Petition for Review of a Decision of the Board of Immigration
Appeals Agency No. A206-459-138
MARTIN, ROSENBAUM, and BOGGS, [*] Circuit Judges.
MARTIN, CIRCUIT JUDGE:
Perez-Sanchez's case sits at a familiar crossroad in
immigration law, where personal hardship intersects with
technical administrative and statutory requirements. Among
other issues, his petition for review asks us to consider the
effect of the Supreme Court's decision in Pereira v.
Sessions, 585 U.S., 138 S.Ct. 2105 (2018).
Pereira interpreted 8 U.S.C. § 1229(a)(1), the
provision of the Illegal Immigration Reform and Immigrant
Responsibility Act of 1996 ("IIRIRA") defining a
Notice to Appear ("NTA"). 138 S.Ct. at 2113-16. Mr.
Perez-Sanchez argues the immigration judge ("IJ")
never had jurisdiction over his removal case because the
Department of Homeland Security ("DHS") issued him
an NTA that did not include either the time or date of his
removal hearing. He relies on Pereira, which held in
a different context that § 1229(a)(1) requires this
information. Id. at 2113-14. DHS insists in response
that the agency properly exercised jurisdiction since the
jurisdictional rule in question was established by
regulation, not by statute, and Mr. Perez-Sanchez's NTA
complied with the regulations. See 8 C.F.R. §
Congress alone has the power to define the scope of an
agency's authority, we join several of our sister
circuits and hold today that the regulations set forth a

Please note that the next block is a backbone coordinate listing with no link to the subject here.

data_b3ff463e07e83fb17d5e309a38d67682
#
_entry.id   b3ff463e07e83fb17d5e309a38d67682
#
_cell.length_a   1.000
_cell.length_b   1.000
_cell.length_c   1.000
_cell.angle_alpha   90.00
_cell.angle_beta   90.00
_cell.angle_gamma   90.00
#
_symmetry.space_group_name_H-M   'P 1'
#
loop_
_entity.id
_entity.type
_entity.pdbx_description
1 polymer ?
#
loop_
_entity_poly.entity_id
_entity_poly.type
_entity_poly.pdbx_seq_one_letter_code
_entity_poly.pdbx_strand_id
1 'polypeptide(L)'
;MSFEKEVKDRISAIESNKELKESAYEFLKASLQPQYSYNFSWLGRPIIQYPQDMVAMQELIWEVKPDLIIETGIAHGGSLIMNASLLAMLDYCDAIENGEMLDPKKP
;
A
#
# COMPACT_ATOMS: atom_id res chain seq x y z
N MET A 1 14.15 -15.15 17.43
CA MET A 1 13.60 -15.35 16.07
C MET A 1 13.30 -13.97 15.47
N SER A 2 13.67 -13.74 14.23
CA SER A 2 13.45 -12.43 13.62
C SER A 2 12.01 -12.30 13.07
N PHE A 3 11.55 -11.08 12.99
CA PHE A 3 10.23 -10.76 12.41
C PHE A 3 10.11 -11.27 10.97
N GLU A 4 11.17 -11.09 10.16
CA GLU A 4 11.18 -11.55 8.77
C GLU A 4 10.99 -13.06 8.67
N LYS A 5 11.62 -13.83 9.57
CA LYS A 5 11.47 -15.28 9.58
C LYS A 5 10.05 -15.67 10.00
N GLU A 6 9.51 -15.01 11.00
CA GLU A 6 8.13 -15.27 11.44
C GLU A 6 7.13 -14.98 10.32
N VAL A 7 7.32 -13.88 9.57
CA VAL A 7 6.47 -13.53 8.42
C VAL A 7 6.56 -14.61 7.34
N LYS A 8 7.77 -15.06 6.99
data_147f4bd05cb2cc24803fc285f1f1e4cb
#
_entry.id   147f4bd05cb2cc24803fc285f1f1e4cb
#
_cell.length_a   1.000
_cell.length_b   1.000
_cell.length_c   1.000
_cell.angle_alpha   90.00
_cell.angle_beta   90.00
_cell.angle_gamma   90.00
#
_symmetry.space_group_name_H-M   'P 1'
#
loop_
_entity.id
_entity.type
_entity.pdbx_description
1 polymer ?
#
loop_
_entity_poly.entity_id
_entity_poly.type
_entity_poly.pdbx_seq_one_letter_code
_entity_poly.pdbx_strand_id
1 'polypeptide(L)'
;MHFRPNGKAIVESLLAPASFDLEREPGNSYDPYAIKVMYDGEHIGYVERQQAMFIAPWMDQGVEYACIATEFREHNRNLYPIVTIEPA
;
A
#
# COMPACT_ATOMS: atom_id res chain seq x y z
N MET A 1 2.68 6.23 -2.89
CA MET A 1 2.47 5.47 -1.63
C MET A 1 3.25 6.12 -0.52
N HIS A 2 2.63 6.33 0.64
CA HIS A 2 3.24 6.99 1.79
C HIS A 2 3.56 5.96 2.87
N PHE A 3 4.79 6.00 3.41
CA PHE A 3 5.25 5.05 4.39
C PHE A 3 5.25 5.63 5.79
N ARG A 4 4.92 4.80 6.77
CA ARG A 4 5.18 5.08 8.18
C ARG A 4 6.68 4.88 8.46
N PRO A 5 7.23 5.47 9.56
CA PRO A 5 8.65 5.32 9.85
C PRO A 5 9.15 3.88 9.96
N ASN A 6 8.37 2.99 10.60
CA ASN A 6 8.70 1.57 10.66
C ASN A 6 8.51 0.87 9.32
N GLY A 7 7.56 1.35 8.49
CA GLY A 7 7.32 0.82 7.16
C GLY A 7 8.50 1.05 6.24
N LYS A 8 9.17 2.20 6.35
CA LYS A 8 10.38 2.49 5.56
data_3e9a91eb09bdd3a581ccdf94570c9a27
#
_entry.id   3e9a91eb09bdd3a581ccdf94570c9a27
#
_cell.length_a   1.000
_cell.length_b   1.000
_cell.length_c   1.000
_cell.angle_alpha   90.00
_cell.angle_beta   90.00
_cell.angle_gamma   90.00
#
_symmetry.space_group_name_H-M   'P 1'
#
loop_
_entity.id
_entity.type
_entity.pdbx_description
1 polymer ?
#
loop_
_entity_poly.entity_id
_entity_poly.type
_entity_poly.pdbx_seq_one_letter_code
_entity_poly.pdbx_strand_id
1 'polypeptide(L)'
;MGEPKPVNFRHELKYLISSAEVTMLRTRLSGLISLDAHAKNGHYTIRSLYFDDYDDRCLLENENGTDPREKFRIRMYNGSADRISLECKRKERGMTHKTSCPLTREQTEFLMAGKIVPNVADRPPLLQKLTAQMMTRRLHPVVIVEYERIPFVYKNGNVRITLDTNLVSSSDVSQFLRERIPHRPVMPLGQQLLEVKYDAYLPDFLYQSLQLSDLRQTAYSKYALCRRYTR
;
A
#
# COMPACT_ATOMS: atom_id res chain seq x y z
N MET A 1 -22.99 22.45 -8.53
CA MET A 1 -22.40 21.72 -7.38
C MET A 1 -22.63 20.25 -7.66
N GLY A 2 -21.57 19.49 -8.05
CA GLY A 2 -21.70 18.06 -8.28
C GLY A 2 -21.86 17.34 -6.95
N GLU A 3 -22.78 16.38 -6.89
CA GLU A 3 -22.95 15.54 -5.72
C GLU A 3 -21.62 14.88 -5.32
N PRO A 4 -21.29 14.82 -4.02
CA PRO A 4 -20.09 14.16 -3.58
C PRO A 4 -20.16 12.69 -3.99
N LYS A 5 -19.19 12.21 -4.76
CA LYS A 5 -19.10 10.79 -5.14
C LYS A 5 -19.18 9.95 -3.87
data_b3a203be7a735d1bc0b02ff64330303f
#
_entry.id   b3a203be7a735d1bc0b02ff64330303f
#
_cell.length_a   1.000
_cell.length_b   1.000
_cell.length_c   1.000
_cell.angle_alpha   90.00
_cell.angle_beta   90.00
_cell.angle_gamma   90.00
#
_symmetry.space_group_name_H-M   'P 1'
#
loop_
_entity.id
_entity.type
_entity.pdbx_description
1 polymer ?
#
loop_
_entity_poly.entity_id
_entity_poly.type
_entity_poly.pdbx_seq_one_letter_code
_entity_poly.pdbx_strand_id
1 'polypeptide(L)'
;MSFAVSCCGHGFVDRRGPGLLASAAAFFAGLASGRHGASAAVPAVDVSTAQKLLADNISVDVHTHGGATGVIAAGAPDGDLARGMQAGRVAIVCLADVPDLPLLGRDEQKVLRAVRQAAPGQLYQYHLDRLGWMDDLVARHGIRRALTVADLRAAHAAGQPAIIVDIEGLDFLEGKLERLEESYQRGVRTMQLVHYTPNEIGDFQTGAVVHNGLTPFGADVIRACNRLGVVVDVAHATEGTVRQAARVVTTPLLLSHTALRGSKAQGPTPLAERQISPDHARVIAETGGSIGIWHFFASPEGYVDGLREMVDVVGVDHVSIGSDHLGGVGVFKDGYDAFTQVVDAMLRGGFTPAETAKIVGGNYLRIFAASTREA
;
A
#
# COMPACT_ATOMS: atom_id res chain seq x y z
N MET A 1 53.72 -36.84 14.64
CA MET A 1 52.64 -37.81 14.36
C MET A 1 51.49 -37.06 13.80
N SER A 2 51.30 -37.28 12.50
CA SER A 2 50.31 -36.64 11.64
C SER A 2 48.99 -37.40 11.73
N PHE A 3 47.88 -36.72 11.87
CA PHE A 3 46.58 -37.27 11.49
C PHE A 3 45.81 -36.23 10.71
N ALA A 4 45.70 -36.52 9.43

claim-processing rule as opposed to a jurisdictional one. We
recognize § 1229(a)(1) as setting out a claim processing
rule as well. We therefore deny Mr. Perez-Sanchez's
petition for review as to this claim because the deficient
NTA did not deprive the agency of jurisdiction over his
not, however, accept the agency's analysis of Mr.
Perez-Sanchez's asylum and withholding claims. The Board
of Immigration Appeals ("BIA") affirmed the
IJ's denial of both claims, saying that Mr.
Perez-Sanchez's relationship to his father-in-law was not
a central reason for his persecution at the hands of the Gulf
Cartel. This conclusion cannot be squared with the record
evidence. We therefore grant Mr. Perez-Sanchez's petition
for review and remand his asylum and withholding of removal
claims for further proceedings consistent with this opinion.
Gulf Cartel is one of Mexico's oldest and most dangerous
cartels. On December 21, 2013, five of its members broke into
Mr. Perez-Sanchez's house in Tapachula, Mexico and held
him at gunpoint. They told him they were there to collect
on a debt the cartel believed he owed. Some years before, a
man nicknamed "El Banana" lost a shipment
containing 500 kilograms of cocaine that belonged to the
cartel. The cartel never forgot the loss. When its members